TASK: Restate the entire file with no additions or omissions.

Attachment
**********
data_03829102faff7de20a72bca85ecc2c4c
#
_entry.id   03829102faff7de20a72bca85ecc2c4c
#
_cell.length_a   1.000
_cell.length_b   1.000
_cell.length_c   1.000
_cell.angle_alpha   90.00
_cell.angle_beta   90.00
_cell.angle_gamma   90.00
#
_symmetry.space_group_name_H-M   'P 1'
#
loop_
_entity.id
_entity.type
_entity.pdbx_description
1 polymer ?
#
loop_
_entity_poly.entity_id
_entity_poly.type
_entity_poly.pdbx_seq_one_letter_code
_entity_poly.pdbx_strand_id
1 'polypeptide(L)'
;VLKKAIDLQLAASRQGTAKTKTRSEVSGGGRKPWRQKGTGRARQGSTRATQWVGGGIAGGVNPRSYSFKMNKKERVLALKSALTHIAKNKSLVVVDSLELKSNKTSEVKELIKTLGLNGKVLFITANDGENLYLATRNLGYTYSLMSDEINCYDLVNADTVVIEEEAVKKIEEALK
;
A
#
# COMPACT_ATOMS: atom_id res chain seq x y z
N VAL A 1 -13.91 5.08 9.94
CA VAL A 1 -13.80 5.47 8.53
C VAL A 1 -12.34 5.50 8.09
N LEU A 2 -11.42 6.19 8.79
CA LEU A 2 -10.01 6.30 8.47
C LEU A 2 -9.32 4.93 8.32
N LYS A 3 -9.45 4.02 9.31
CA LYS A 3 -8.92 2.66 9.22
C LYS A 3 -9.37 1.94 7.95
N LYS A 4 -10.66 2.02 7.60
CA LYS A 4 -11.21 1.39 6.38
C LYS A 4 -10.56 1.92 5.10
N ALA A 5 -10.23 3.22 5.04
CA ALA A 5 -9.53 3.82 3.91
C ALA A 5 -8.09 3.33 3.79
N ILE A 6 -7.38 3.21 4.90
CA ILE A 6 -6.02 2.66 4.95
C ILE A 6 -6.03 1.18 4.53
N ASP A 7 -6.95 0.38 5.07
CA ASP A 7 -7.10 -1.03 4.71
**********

data_03829102faff7de20a72bca85ecc2c4c
#
_entry.id   03829102faff7de20a72bca85ecc2c4c
#
_cell.length_a   1.000
_cell.length_b   1.000
_cell.length_c   1.000
_cell.angle_alpha   90.00
_cell.angle_beta   90.00
_cell.angle_gamma   90.00
#
_symmetry.space_group_name_H-M   'P 1'
#
loop_
_entity.id
_entity.type
_entity.pdbx_description
1 polymer ?
#
loop_
_entity_poly.entity_id
_entity_poly.type
_entity_poly.pdbx_seq_one_letter_code
_entity_poly.pdbx_strand_id
1 'polypeptide(L)'
;VLKKAIDLQLAASRQGTAKTKTRSEVSGGGRKPWRQKGTGRARQGSTRATQWVGGGIAGGVNPRSYSFKMNKKERVLALKSALTHIAKNKSLVVVDSLELKSNKTSEVKELIKTLGLNGKVLFITANDGENLYLATRNLGYTYSLMSDEINCYDLVNADTVVIEEEAVKKIEEALK
;
A
#
# COMPACT_ATOMS: atom_id res chain seq x y z
N VAL A 1 -13.91 5.08 9.94
CA VAL A 1 -13.80 5.47 8.53
C VAL A 1 -12.34 5.50 8.09
N LEU A 2 -11.42 6.19 8.79
CA LEU A 2 -10.01 6.30 8.47
C LEU A 2 -9.32 4.93 8.32
N LYS A 3 -9.45 4.02 9.31
CA LYS A 3 -8.92 2.66 9.22
C LYS A 3 -9.37 1.94 7.95
N LYS A 4 -10.66 2.02 7.60
CA LYS A 4 -11.21 1.39 6.38
C LYS A 4 -10.56 1.92 5.10
N ALA A 5 -10.23 3.22 5.04
CA ALA A 5 -9.53 3.82 3.91
C ALA A 5 -8.09 3.33 3.79
N ILE A 6 -7.38 3.21 4.90
CA ILE A 6 -6.02 2.66 4.95
C ILE A 6 -6.03 1.18 4.53
N ASP A 7 -6.95 0.38 5.07
CA ASP A 7 -7.10 -1.03 4.71